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Creative AdWords Remarketing

Posted by Steve Cameron
Steve Cameron
Steve Cameron is the Director Owner of Advent Communication. With more than 25 years experience he has a deep...
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on Thursday, 07 March 2013 in Google

There is little doubt that online remarketing can be an effective way of building stronger campaigns within platforms such as Google AdWords. But with a little thought, there are creative ways to leverage up their power even further.

First - let's just recap on how remarketing works. Someone visits your site. A cookie is placed on their computer which essentially links them (in Google's mind) to your website.

Later when they are visiting other - possibly unrelated - pages, Google targets them through this cookie and serves your ads. These are "the ads that follow you around"- you visit a website and then ads for that website start appearing all over the place... it's not coincidence, it's remarketing.

Most advertisers run remarketing campaigns to all their previous visitors - everyone and anyone who visited their site. Google also allows you to segment the visitor lists by the pages they visited on your page. Let's say you sell both blue and red widgets. You can build a list of those people that looked at red widgets and another for those who looked at blue widgets. Then you can serve ads for red widgets to the red widget list and ads for blue widgets to the blue widget list.

So far so good.

But you can go further.

Make another list of those people who completed a purchase (or a sign up, a form completion, a newsletter subscription - whatever you class as having captured the client). Now you can combine your lists. You new combination list is for all those people who looked at the red widget pages and who didn't complete a purchase. After all, why advertise to someone who has already bought from you. There are so many other, more cost effective ways to get repeat business from them once you have their contact details.

But there is another element which is often overlooked. This is the duration of the lists. The default value is for 30 days - if you set up a new remarketing list in your AdWords account, this is the duration it will have. Thus a visitor can be remarketed to for 30 days after their initial visit - then they drop off the list. but the cookie duration can be set to anything up to 18 months!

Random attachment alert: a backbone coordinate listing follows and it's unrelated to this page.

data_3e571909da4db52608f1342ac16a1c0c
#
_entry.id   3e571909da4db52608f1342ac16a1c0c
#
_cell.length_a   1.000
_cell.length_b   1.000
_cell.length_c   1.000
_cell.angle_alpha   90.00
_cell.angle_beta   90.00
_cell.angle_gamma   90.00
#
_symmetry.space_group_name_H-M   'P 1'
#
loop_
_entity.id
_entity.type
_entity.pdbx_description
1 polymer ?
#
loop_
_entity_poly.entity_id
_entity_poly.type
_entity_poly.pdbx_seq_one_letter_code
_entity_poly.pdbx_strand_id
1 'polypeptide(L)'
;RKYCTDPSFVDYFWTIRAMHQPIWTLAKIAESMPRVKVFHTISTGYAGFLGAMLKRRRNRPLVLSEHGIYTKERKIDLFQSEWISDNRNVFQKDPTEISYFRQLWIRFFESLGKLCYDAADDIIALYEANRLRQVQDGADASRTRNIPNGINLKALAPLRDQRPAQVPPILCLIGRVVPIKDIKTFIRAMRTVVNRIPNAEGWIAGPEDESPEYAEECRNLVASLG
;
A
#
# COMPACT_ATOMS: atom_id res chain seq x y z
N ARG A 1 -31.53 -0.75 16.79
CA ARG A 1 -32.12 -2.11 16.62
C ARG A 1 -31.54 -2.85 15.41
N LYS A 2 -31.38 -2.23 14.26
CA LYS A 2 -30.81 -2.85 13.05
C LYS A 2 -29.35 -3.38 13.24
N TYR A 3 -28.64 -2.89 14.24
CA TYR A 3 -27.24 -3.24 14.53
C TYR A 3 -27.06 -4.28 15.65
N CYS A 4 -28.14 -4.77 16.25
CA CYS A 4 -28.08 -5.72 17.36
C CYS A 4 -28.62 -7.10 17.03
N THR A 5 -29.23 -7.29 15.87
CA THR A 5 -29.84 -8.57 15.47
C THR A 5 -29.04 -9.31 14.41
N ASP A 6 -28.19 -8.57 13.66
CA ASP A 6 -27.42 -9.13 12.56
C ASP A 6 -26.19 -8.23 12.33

Using duplicate lists with different cookie durations, and then combining them, we can create "windows of opportunity" for remarketing activities.

Consider this scenario....

You have a hairdressing salon. A visitor comes to your site - but doesn't make an appointment. They do, however, get added to your remarketing lists. If they are looking for a hairdresser, they are going to find one... they want to get their hair done. It's not something they are going to spend weeks, or even days deciding about - they're not buying a new car!

So if you don't catch them in the couple of days after their first visit, the likelihood is that they decided to go somewhere else. Rats!

But wait.... going to the hairdresser is something that people do every four or five weeks or so. So there's a good chance that this person will be "in the market" for a new hair appointment in four weeks time.

If we set up one remarketing list with a four week duration and one with a five week duration, we can then combine the two and get a list that only contains people who visited our site between four and five weeks ago. Remarketing to them will be so much more effective than remarketing to someone who had their hair done a week ago.

These windows of opportunity will vary between industries. Insurance policies last a year... so we know that a visitor who was looking at insurance last week will be renewing their policy a year from now. Someone looking for ideas for an anniversary present - the same thing. Golfers looking at boxes of 24 balls will lose those and need to buy more (it might take little longer to figure out the ideal window in this case, but it will exist), an office buying coffee supplies, etc, etc.

In fact almost anything that is a repeat behaviour lends itself to this approach, especially where the repetition is dictated more by the nature of the business itself (as in the case of insurance) than the customer.

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